Linlithgow Cross, an important stone built Scottish structure which has been renewed over a period of 500 years.

                                               (Above image is a capture of Linlithgow Cross)

This evening, my focus is on an unusual topic, namely the extravagant fountain at Linlithgow in eastern Scotland which has a along and colourful history interwoven with the Scottish/British state.

Although not on the main 'tourist trails' Linlithgow has much to offer the visitor as manifested in:
  • Former Royal Palace (birthplace of Mary, Queen of Scots),
  • Pleasant loch (lake) around which it is possible to take a leisurely stroll.
  • Historic church.
  • Battle site.
  • A range of quaint and interesting shops.
  • Outlander connection.
  • Canal (pleasure boating).
For more information refer my post of February 8th 2019.

Image below shows the Cross (centre left) in context of the square in which it sits.

Before piped water was introduced it was common for communities to have access to a public well. In Linlithgow's case the well was just a hundred yards or so from the palace of the Scottish royalty and hence it had special significance and benefited from elaborate design. Here is a chronology of Linlithgow's Well (or Cross or Fountain):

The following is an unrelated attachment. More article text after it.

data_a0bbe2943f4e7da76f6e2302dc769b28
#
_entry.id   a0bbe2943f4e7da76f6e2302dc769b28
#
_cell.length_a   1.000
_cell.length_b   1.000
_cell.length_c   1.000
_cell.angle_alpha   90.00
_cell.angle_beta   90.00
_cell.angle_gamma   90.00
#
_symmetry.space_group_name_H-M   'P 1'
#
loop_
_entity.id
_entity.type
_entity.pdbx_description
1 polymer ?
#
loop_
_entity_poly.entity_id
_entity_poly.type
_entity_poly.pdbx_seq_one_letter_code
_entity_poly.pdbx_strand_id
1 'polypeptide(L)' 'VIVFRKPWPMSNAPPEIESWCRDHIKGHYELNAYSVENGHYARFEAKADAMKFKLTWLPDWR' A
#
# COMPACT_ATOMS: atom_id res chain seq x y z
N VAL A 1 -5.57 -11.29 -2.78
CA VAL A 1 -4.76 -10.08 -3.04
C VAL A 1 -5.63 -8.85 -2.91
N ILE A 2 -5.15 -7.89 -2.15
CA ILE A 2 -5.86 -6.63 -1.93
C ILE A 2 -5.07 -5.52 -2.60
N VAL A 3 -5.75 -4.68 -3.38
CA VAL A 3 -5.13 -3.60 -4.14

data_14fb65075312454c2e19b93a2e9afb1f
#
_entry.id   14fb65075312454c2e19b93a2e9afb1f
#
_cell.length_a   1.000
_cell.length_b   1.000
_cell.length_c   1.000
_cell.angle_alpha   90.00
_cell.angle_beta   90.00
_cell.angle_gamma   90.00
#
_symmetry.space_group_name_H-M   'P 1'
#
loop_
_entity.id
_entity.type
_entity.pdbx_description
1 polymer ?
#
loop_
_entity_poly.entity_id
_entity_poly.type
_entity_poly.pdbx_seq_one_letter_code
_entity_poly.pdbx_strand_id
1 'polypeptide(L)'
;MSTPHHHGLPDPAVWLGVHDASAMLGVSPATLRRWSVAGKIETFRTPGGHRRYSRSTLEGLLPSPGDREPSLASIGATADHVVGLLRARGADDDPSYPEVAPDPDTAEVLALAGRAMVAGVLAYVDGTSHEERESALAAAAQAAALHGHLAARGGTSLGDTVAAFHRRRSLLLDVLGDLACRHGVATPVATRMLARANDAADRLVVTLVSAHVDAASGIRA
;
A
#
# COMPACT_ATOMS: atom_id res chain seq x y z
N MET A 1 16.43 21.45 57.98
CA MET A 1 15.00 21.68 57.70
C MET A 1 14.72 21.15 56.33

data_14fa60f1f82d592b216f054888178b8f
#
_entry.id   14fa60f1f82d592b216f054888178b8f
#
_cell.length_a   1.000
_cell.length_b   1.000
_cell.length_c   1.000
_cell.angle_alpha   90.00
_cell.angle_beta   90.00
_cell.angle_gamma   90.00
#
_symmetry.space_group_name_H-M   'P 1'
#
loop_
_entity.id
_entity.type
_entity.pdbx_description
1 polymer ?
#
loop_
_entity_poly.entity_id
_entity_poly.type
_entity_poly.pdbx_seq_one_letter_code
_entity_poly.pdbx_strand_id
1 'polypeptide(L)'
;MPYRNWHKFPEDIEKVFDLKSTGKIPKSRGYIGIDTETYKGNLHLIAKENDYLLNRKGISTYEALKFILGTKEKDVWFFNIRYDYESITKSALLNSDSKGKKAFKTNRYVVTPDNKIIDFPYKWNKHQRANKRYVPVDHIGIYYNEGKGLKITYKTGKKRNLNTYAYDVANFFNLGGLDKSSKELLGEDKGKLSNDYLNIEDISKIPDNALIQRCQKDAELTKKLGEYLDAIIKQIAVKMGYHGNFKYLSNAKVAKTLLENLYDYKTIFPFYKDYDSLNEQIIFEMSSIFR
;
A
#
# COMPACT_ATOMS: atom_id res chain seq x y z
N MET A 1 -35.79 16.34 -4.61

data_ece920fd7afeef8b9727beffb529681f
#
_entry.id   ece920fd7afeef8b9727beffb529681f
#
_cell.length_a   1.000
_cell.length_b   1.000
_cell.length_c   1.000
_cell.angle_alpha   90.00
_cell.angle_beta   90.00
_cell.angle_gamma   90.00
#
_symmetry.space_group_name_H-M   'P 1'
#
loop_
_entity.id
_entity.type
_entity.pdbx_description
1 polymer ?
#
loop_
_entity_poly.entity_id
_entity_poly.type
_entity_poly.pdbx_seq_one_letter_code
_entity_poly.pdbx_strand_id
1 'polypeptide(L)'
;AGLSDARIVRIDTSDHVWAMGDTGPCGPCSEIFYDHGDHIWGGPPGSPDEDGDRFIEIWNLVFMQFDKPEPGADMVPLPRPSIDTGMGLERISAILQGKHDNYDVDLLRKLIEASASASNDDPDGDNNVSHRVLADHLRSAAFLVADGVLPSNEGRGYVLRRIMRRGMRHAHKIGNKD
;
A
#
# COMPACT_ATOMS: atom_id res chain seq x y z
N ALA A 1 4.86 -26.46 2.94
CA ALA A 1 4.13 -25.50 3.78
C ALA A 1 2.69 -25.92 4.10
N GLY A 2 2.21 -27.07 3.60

• Established around 1535 by King James V.
  • Dilapidation required a rebuild (in form of a fountain) in 1628. Earlier, in 1603 the crowns of England and Scotland had been joined and the 'new' Cross was embellished with symbolism of the new order including a statement of loyalty to the monarch.,
  • In 1650 Oliver Cromwell arrived fresh from his military victory at nearby Dunbar and the beheading the previous year of the monarch, Charles 1.Cromwell overwintered at Linlithgow Palace. Both Cromwell and his army were not sympathetic to royalist inspired decoration on the Cross as  a consequence of which the structure suffered extensive damage and remained a ruin until Cromwell's death in 1658.
  • Repaired in 1658 by a stonemason named Thomsone. At this time the Cross was coated with a combination of linseed oil and white lead which may have resulted in a brilliant white finish.
  • By 1806 the Cross had again became dilapidated consequent upon which the Town Council commissioned a new, exact replica, to be built and this was completed by 1808.
  • Further conservation work was commissioned in 2016 entailing the stonework, replacement floodlighting and re-installation of the water supply thus ensuring continuity of the 500 year-old link with Linlithgow.


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